Why Most Communication “Tools” Don’t Work

Ryan Ginn Relationships

Most of the time, when I ask a couple what brings them into couples therapy, their response is they want to work on their communication. This makes sense because what is a relationship besides a system of communication? Whether it’s verbal or non-verbal, present or absent—it’s all communication. Even our mannerisms communicate a message to our partner, whether we intend for them to or not. 

When it comes to communication, there’s a tendency to think we simply need to know what to say, and this will solve the communication issue. So we have a bunch of different temples for knowing what to say and how to say it — reflective listening, non-violent communication, and difficult conversations are all great places to start. What I want to bring forth here is that there’s a great deal more to be done to facilitate functional, productive, and collaborative conversation than the particular words being used, and the order they go in. It helps, and we want to bring in all of the elements so that we can have a thriving, pleasurable, peaceful relationship. With that in mind, here are three things that will significantly shift the way you communicate and make any tools you use, much more effective. 

A Commitment to Co-regulation

Are you entering into your relationship with a commitment to co-regulation? Co-regulation is where you both are actively helping each other experience a felt sense of security. When we co-regulate, it ensures both people’s nervous systems are not too hyper-aroused or hypo-aroused, but the sweet spot where they both feel and not threatened.   In a relationship, we want to be in a co-regulatory environment so that we can enjoy all of the things we’d like to do in a relationship—like planning occasions, joking around, or making love. 

Are you coming into the relationship as an individual, or with the idea that it’s (as my mentor Stan Tatkin would say) a “two-person psychological system?” It takes time and commitment to learn how to co-regulate—it’s not just about trying to speak your truth and convincing the other  that you’re right. That’ll never work because the experience itself is threatening. It requires watching your partner’s non-verbal mannerisms to see if how you’re speaking is helping them feel calm, friendly, and regulated. I see so many people–not just couples—who talk straight through another’s frustration and anger, as if there’s some purpose in that. We want to be committed to regulating the other person. It’s not about talking at whatever volume you want and saying whatever you want to say.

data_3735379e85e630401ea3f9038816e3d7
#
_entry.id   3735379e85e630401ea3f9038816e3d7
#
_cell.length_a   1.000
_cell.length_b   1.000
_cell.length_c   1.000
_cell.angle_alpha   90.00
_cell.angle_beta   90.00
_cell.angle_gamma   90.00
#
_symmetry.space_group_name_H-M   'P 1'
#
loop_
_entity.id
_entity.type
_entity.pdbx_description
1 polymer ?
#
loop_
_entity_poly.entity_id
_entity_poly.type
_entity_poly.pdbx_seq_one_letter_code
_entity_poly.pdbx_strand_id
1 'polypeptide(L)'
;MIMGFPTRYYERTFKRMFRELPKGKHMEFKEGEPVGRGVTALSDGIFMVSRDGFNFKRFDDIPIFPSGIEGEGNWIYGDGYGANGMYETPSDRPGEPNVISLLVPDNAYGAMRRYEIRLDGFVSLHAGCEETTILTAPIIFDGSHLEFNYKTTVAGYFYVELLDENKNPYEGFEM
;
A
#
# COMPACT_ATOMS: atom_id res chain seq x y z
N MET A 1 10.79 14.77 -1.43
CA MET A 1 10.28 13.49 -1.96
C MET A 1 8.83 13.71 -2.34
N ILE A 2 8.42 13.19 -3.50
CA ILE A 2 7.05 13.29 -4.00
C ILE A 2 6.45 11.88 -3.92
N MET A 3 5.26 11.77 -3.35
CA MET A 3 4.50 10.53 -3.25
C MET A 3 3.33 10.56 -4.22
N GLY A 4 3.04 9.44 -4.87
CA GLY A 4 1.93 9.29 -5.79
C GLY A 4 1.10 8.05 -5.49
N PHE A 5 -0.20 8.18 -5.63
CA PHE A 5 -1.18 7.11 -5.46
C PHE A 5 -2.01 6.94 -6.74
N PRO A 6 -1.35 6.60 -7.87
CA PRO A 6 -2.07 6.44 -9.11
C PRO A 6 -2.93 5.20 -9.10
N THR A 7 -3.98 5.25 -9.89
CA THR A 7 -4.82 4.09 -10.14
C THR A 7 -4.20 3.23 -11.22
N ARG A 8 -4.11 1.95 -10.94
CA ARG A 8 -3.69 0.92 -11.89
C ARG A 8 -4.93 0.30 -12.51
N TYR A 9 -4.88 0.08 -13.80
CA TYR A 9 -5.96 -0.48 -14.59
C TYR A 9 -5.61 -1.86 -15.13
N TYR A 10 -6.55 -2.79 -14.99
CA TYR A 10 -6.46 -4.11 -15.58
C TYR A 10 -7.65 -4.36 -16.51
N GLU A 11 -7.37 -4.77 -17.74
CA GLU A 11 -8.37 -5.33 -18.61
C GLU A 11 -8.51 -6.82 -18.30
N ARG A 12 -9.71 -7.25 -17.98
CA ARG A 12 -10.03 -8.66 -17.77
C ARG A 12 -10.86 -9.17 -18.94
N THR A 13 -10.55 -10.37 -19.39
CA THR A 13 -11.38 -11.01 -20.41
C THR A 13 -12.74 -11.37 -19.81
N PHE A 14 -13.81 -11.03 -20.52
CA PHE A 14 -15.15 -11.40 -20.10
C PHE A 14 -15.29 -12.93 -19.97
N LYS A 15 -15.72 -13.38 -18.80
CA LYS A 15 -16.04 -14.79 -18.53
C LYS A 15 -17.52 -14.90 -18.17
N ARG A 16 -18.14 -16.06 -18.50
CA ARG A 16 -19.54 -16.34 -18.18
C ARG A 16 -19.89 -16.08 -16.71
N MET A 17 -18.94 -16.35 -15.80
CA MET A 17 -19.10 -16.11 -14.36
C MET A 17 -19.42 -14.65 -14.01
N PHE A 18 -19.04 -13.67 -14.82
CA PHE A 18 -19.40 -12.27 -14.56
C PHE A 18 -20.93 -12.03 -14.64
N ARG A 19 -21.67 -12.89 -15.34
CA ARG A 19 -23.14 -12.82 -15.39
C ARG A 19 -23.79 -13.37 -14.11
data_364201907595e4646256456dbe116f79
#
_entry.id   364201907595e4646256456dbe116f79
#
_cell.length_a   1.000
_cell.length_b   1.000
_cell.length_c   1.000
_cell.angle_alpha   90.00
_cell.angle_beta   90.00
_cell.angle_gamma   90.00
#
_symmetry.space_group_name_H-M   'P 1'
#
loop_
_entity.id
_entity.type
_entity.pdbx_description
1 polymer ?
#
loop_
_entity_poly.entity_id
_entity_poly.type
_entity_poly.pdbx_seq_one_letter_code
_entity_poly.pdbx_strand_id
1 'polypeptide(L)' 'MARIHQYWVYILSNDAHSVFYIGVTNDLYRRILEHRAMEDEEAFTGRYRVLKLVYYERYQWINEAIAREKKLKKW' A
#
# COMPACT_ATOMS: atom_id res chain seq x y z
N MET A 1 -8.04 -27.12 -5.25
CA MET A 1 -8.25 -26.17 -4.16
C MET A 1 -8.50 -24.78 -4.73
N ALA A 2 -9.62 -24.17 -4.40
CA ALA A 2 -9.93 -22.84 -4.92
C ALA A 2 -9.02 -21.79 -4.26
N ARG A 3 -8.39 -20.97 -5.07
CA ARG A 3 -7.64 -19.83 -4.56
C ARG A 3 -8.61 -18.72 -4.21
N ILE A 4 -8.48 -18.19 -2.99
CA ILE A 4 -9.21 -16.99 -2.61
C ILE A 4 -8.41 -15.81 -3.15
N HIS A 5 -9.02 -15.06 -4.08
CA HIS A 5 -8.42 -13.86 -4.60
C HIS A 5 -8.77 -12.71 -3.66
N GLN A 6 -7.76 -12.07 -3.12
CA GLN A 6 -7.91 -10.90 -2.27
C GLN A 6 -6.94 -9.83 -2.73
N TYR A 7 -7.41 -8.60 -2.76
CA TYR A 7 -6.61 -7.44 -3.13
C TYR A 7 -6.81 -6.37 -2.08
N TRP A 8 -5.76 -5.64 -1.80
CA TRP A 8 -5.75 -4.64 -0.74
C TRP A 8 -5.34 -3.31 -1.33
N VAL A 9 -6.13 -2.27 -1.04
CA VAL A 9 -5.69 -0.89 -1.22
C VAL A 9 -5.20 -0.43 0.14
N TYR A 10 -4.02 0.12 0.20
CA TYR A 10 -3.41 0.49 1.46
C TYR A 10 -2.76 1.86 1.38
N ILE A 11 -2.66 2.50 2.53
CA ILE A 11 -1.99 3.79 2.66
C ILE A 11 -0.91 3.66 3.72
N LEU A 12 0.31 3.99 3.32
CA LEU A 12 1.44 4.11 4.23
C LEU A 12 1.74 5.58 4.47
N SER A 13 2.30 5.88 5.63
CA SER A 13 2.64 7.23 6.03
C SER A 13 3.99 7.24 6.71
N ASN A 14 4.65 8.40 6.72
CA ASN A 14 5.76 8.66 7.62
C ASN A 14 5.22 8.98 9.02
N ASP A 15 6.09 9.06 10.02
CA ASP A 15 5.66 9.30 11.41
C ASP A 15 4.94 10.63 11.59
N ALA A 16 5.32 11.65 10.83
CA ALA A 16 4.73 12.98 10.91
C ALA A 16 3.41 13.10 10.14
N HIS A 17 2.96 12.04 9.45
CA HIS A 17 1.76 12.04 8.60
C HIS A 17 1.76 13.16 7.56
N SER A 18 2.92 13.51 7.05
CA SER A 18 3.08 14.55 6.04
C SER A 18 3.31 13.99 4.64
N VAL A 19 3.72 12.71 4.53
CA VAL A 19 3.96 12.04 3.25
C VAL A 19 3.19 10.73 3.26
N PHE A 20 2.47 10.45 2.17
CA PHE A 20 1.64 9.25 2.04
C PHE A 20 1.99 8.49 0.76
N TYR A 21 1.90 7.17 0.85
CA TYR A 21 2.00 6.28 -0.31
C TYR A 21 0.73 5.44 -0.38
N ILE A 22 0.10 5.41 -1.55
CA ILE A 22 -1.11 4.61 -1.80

Focusing on Non Verbals. 

Are you aware of whether you are exhibiting friendliness when you communicate with your partner?  Some people believe they can talk about serious issues without really looking at their partner. It simply doesn’t work very well. What does work is when you’re talking about something with some emotional charge, to physically position yourself well and to be tracking the non-verbals. Are you approaching the conversation with an intention to appear kind and friendly? It doesn’t mean you have to walk on eggshells, but are you being courteous? Help them understand that you want to take their position and feelings into account. Unfortunately in conversation, we can’t see our own face. So, we may be doing things with our face that actually illicits an experience of threat in the other. This means we should be getting close enough to our partner’s proximity so that we know we’re giving them friendly energy and relaxing their nervous system. The other crucial aspect of communication is our tone of voice. Are you making sure that your voice is making your partner feel safe and secure? This means modulating (to the best of your ability) your tone.

Knowing that we Are All Composed of Multiple Parts

The human psyche has multiple parts. There are parts of ourselves that feel one way about something, and differently about another. When we’re in communication with people, it can be very supportive to recognize that your partner could be speaking from a part of them—without fully believing what they’re saying. For example, if your partner is vocalizing doubt about an aspect of the relationship, it’s helpful to remind yourself that this is just a part of them that has these thoughts and accompanying feelings.  Can you be curious with them as they explore the doubts they have about the relationship.   Don’t you have doubts at times?  Can you stay curious vs. falling into a threatened place (fusing with the part of you that fears abandonment)? 

Those are three ways that are often not shared when we go into these communication strategies in relationships, and I really do believe that they’re helpful. I would love to hear your thoughts, feedback, and any other ideas you have of what you think makes communication more effective.

If you’re struggling with these issues, reach out to me and book a free conversation to see if I can help: https://ryanginn.com/schedule/